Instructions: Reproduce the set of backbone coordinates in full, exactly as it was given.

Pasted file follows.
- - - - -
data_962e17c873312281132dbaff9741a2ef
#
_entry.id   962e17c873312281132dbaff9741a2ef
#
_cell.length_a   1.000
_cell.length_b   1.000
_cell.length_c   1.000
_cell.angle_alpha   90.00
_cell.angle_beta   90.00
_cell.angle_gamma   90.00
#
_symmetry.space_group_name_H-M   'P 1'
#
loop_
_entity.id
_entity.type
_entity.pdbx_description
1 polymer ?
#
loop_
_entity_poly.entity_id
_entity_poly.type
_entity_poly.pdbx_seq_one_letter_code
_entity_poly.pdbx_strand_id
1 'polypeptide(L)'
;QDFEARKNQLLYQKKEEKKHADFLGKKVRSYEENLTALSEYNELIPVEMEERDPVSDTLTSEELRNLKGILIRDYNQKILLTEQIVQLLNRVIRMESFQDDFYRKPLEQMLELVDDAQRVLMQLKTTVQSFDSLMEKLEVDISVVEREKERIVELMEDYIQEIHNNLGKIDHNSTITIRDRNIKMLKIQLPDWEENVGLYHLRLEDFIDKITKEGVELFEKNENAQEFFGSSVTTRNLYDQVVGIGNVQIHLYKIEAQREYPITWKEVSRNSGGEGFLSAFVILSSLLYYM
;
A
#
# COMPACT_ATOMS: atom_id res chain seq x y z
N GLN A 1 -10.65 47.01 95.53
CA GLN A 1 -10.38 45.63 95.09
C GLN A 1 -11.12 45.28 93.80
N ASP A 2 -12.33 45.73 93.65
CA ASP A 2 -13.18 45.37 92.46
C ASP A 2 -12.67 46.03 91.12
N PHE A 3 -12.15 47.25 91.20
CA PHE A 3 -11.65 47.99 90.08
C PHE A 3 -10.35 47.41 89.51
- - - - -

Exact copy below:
data_962e17c873312281132dbaff9741a2ef
#
_entry.id   962e17c873312281132dbaff9741a2ef
#
_cell.length_a   1.000
_cell.length_b   1.000
_cell.length_c   1.000
_cell.angle_alpha   90.00
_cell.angle_beta   90.00
_cell.angle_gamma   90.00
#
_symmetry.space_group_name_H-M   'P 1'
#
loop_
_entity.id
_entity.type
_entity.pdbx_description
1 polymer ?
#
loop_
_entity_poly.entity_id
_entity_poly.type
_entity_poly.pdbx_seq_one_letter_code
_entity_poly.pdbx_strand_id
1 'polypeptide(L)'
;QDFEARKNQLLYQKKEEKKHADFLGKKVRSYEENLTALSEYNELIPVEMEERDPVSDTLTSEELRNLKGILIRDYNQKILLTEQIVQLLNRVIRMESFQDDFYRKPLEQMLELVDDAQRVLMQLKTTVQSFDSLMEKLEVDISVVEREKERIVELMEDYIQEIHNNLGKIDHNSTITIRDRNIKMLKIQLPDWEENVGLYHLRLEDFIDKITKEGVELFEKNENAQEFFGSSVTTRNLYDQVVGIGNVQIHLYKIEAQREYPITWKEVSRNSGGEGFLSAFVILSSLLYYM
;
A
#
# COMPACT_ATOMS: atom_id res chain seq x y z
N GLN A 1 -10.65 47.01 95.53
CA GLN A 1 -10.38 45.63 95.09
C GLN A 1 -11.12 45.28 93.80
N ASP A 2 -12.33 45.73 93.65
CA ASP A 2 -13.18 45.37 92.46
C ASP A 2 -12.67 46.03 91.12
N PHE A 3 -12.15 47.25 91.20
CA PHE A 3 -11.65 47.99 90.08
C PHE A 3 -10.35 47.41 89.51